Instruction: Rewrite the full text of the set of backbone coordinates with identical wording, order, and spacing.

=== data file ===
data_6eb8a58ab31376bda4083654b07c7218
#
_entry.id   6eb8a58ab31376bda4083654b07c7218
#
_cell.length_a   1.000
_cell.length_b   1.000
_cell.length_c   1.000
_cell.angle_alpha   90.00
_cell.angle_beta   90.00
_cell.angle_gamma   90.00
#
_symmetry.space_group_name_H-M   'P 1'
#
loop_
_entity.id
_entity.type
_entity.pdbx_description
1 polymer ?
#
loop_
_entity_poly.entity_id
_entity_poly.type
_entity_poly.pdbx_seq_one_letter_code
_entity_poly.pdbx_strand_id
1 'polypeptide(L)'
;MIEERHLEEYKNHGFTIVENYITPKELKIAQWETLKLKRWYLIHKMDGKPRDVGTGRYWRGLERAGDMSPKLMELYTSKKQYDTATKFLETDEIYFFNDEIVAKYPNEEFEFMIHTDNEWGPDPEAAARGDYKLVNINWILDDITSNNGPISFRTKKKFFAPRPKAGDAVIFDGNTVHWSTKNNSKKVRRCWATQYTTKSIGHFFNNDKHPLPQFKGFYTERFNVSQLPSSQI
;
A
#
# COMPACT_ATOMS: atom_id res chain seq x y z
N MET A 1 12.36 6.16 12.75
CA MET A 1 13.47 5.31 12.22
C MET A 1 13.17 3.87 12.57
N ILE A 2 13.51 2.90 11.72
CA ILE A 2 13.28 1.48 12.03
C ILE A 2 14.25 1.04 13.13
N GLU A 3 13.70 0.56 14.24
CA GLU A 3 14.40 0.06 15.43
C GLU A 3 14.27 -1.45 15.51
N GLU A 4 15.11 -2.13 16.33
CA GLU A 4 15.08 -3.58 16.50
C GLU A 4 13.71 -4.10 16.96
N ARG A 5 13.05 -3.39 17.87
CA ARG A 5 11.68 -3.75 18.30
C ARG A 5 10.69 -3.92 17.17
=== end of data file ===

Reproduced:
data_6eb8a58ab31376bda4083654b07c7218
#
_entry.id   6eb8a58ab31376bda4083654b07c7218
#
_cell.length_a   1.000
_cell.length_b   1.000
_cell.length_c   1.000
_cell.angle_alpha   90.00
_cell.angle_beta   90.00
_cell.angle_gamma   90.00
#
_symmetry.space_group_name_H-M   'P 1'
#
loop_
_entity.id
_entity.type
_entity.pdbx_description
1 polymer ?
#
loop_
_entity_poly.entity_id
_entity_poly.type
_entity_poly.pdbx_seq_one_letter_code
_entity_poly.pdbx_strand_id
1 'polypeptide(L)'
;MIEERHLEEYKNHGFTIVENYITPKELKIAQWETLKLKRWYLIHKMDGKPRDVGTGRYWRGLERAGDMSPKLMELYTSKKQYDTATKFLETDEIYFFNDEIVAKYPNEEFEFMIHTDNEWGPDPEAAARGDYKLVNINWILDDITSNNGPISFRTKKKFFAPRPKAGDAVIFDGNTVHWSTKNNSKKVRRCWATQYTTKSIGHFFNNDKHPLPQFKGFYTERFNVSQLPSSQI
;
A
#
# COMPACT_ATOMS: atom_id res chain seq x y z
N MET A 1 12.36 6.16 12.75
CA MET A 1 13.47 5.31 12.22
C MET A 1 13.17 3.87 12.57
N ILE A 2 13.51 2.90 11.72
CA ILE A 2 13.28 1.48 12.03
C ILE A 2 14.25 1.04 13.13
N GLU A 3 13.70 0.56 14.24
CA GLU A 3 14.40 0.06 15.43
C GLU A 3 14.27 -1.45 15.51
N GLU A 4 15.11 -2.13 16.33
CA GLU A 4 15.08 -3.58 16.50
C GLU A 4 13.71 -4.10 16.96
N ARG A 5 13.05 -3.39 17.87
CA ARG A 5 11.68 -3.75 18.30
C ARG A 5 10.69 -3.92 17.17